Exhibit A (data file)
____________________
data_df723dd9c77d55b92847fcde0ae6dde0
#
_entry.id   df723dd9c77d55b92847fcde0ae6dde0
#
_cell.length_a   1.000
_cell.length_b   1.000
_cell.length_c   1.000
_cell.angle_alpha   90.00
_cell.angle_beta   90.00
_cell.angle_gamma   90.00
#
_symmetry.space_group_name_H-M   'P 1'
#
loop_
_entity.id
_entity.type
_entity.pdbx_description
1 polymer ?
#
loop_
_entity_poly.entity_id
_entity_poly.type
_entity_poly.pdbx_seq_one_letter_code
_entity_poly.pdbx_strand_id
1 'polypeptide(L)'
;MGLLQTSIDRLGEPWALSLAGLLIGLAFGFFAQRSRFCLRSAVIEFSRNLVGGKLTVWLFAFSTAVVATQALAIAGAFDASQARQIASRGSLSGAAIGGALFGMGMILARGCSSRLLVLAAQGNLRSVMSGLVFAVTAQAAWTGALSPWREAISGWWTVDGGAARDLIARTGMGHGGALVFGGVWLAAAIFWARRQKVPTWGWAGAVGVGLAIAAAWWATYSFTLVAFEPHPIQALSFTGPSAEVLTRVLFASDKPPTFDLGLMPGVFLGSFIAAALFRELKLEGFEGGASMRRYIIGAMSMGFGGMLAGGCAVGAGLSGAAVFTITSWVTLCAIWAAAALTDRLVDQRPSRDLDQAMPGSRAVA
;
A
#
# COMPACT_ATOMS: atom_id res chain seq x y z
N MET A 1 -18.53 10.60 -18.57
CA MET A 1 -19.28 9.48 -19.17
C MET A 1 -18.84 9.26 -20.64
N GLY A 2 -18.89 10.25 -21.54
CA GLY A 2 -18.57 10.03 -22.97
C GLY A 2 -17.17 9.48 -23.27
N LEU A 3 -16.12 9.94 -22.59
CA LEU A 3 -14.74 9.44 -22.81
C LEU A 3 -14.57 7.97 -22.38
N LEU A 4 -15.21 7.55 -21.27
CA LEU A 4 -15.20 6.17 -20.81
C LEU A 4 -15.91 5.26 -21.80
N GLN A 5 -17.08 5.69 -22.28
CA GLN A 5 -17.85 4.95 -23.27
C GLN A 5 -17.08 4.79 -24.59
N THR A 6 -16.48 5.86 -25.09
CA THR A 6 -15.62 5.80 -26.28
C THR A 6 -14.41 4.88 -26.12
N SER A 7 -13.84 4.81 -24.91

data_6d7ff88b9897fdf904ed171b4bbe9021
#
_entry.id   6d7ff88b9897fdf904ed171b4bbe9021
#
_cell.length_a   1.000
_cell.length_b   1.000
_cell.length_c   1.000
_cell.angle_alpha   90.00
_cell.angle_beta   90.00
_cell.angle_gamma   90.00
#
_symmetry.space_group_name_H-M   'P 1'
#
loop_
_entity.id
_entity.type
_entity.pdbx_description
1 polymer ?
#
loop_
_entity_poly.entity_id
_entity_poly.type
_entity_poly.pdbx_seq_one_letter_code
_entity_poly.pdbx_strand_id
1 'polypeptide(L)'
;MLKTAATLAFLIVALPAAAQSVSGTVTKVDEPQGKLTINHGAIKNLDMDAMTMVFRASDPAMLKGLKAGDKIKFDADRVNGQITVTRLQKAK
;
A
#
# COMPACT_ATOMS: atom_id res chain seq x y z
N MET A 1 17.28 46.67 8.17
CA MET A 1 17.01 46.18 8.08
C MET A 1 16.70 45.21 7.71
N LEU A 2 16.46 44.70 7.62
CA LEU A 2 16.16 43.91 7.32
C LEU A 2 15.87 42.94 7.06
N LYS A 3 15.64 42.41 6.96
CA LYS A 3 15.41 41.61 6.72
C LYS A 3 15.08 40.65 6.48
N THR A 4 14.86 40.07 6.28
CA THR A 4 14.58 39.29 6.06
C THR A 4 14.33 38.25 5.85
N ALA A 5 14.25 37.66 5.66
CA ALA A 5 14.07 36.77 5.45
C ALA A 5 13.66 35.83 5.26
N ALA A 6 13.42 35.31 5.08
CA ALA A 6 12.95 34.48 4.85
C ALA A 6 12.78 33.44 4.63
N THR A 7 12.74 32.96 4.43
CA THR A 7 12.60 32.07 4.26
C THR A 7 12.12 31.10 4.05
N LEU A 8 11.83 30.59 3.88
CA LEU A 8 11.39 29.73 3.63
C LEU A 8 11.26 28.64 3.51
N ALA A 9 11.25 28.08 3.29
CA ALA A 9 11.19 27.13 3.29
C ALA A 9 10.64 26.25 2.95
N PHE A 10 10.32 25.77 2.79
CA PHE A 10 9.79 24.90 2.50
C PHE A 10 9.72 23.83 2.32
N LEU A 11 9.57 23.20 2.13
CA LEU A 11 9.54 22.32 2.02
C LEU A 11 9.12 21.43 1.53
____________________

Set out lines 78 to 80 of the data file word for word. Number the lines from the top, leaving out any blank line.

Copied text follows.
#
# COMPACT_ATOMS: atom_id res chain seq x y z
N MET A 1 17.28 46.67 8.17